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Mozilla CTO Sees an Upside to the Browser Wars - InternetNews.
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Mozilla CTO Sees an Upside to the Browser Wars

In the new browser wars, speed and technology are the key weapons employed by browser vendors. Sitting in the CTO chair of open source browser vendor Mozilla is Brendan Eich, the creator of JavaScript and a former Netscape employee. A veteran of the first browser war which decimated Netscape and left Microsoft in command of the field, Eich is not about to yield the field this time around to anyone.

With Apple, Google, Opera and Microsoft now all competing for mind and market share in the new browser war, the challenges and the stakes are perhaps greater than ever. Yet in this new contest, it's not the vendors themselves that will ultimately prevail, but rather it is likely that it is the web itself which will emerge victorious.

"The future of the Web is bright," Eich told InternetNews.com. "We talk about things like Silverlight and Adobe AIR being a threat to the open Web but they won't succeed in displacing the reach of the Web. Competition is going strong in the Web browser market and I think that will bring them all up towards parity and keep them evolving in ways developers want."

Though Firefox and Internet Explorer (IE) are rivals for browser share, Eich credits Microsoft with improving IE in recent years.

"My interpretation of what Microsoft is doing with IE in the last few years is they are trying to support standards more and they took some risks doing that with CSS improvements that frankly could break things for some of their enterprise customers," Eich said.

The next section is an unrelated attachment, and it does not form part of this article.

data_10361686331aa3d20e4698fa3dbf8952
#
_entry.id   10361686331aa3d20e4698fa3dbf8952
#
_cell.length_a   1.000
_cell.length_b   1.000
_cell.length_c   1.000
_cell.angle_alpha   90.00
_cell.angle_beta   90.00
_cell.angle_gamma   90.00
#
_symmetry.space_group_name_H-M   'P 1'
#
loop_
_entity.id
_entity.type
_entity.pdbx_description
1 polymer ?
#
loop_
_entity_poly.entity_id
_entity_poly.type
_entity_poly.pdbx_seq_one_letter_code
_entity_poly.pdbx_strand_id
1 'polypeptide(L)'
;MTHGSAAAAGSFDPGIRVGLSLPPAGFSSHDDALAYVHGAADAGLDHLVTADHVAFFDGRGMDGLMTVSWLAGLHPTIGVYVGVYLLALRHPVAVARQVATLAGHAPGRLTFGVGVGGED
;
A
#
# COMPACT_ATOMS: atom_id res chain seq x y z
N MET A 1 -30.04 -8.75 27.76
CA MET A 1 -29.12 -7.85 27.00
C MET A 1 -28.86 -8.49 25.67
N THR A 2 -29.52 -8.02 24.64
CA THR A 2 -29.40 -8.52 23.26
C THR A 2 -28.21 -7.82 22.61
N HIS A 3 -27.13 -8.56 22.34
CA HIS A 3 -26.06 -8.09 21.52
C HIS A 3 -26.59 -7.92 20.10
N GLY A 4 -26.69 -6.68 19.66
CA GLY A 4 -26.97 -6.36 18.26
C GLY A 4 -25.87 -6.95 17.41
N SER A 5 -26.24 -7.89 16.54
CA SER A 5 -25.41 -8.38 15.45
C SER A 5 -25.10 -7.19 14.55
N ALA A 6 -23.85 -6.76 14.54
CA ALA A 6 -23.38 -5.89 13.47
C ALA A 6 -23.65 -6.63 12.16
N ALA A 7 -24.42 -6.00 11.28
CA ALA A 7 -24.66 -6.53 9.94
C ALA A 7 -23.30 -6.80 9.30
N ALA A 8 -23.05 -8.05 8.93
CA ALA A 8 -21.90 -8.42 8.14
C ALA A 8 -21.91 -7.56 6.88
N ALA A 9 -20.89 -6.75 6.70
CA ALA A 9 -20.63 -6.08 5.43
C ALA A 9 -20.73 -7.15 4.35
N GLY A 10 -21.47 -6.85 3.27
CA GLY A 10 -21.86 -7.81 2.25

The question for Eich however is how far Microsoft will actually go in supporting truly open standards. That said he noted that between the pressures of competition and developers, Microsoft may have little choice but to support standards.

The Impact of HTML 5

One such new standard that is emerging is HTML 5 which would be the first major revision of HTML in nearly a decade. The first public working draft of HTML 5 was released earlier this year and the final draft is expect by 2010. Efforts on revising HTML have been underway since at least 2004.

"HTML 5 is a large thing and it's kind of a standards party," Eich commented. In some ways there is a lot in it that is good, original and a logical extension to what is already in HTML today. Some of it is a response to the needs of developers building Web apps in the modern world who really can't make do with the scotch tape and wire approach that has been used so far."

Though the specification is not yet finalized, several browser vendors, including Mozilla, Google (NASDAQ: GOOG) and Apple (NASDAQ: AAPL), have already included some components in their browsers.

"We're really concerned about getting the best parts implemented first, making sure they are interoperable and then going from there," Eich said. "I think that's happening."

In particular Eich noted that WebKit, used by Apple Safari and Google Chrome, has done a good job of implementing some early HTML 5 features. Eich also credits Google for Chrome's multi-process isolation model.

Eich noted that for years there have been various bugs in Mozilla where people have blamed plug-ins and wanted to put them out of process. That said Mozilla has been at work updating its plugin model which had been based on an old Netscape API.

The Google Chrome approach for process isolation however won't necessarily work for Mozilla, in part because, according to Eich, it uses more memory.

"If we went back and started using more memory that would be a problem for us, but with Chrome they have a clean slate approach and they can say they use more memory, but it goes away as you exit processes," Eich said.

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